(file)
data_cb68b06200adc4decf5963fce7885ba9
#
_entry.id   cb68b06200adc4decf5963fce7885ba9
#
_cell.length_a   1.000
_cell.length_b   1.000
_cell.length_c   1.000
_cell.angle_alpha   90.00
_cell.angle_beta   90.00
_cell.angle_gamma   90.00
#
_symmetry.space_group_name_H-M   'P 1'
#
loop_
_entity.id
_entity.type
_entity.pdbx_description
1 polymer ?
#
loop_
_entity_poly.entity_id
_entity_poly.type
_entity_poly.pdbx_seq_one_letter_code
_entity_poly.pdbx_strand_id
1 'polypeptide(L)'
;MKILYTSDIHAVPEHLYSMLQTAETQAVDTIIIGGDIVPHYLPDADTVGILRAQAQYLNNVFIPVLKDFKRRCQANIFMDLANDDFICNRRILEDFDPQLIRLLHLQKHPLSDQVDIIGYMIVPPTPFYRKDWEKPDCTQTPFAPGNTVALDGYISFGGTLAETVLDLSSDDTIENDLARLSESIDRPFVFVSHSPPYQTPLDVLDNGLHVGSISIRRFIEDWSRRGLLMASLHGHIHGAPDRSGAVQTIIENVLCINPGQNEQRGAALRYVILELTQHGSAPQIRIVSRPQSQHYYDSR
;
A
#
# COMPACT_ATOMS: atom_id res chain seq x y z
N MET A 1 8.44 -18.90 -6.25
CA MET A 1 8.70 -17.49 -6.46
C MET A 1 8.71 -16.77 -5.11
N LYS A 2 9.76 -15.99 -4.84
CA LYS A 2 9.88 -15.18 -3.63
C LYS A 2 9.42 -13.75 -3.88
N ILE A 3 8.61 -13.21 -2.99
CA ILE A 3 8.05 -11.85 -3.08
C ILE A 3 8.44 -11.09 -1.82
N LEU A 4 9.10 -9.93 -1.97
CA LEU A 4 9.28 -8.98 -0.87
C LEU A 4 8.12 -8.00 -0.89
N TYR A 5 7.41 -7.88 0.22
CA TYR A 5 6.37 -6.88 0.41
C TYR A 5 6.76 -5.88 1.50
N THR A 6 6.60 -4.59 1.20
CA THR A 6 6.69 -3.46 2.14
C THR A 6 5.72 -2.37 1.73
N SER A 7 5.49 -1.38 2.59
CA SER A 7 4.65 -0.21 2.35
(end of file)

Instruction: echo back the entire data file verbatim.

data_cb68b06200adc4decf5963fce7885ba9
#
_entry.id   cb68b06200adc4decf5963fce7885ba9
#
_cell.length_a   1.000
_cell.length_b   1.000
_cell.length_c   1.000
_cell.angle_alpha   90.00
_cell.angle_beta   90.00
_cell.angle_gamma   90.00
#
_symmetry.space_group_name_H-M   'P 1'
#
loop_
_entity.id
_entity.type
_entity.pdbx_description
1 polymer ?
#
loop_
_entity_poly.entity_id
_entity_poly.type
_entity_poly.pdbx_seq_one_letter_code
_entity_poly.pdbx_strand_id
1 'polypeptide(L)'
;MKILYTSDIHAVPEHLYSMLQTAETQAVDTIIIGGDIVPHYLPDADTVGILRAQAQYLNNVFIPVLKDFKRRCQANIFMDLANDDFICNRRILEDFDPQLIRLLHLQKHPLSDQVDIIGYMIVPPTPFYRKDWEKPDCTQTPFAPGNTVALDGYISFGGTLAETVLDLSSDDTIENDLARLSESIDRPFVFVSHSPPYQTPLDVLDNGLHVGSISIRRFIEDWSRRGLLMASLHGHIHGAPDRSGAVQTIIENVLCINPGQNEQRGAALRYVILELTQHGSAPQIRIVSRPQSQHYYDSR
;
A
#
# COMPACT_ATOMS: atom_id res chain seq x y z
N MET A 1 8.44 -18.90 -6.25
CA MET A 1 8.70 -17.49 -6.46
C MET A 1 8.71 -16.77 -5.11
N LYS A 2 9.76 -15.99 -4.84
CA LYS A 2 9.88 -15.18 -3.63
C LYS A 2 9.42 -13.75 -3.88
N ILE A 3 8.61 -13.21 -2.99
CA ILE A 3 8.05 -11.85 -3.08
C ILE A 3 8.44 -11.09 -1.82
N LEU A 4 9.10 -9.93 -1.97
CA LEU A 4 9.28 -8.98 -0.87
C LEU A 4 8.12 -8.00 -0.89
N TYR A 5 7.41 -7.88 0.22
CA TYR A 5 6.37 -6.88 0.41
C TYR A 5 6.76 -5.88 1.50
N THR A 6 6.60 -4.59 1.20
CA THR A 6 6.69 -3.46 2.14
C THR A 6 5.72 -2.37 1.73
N SER A 7 5.49 -1.38 2.59
CA SER A 7 4.65 -0.21 2.35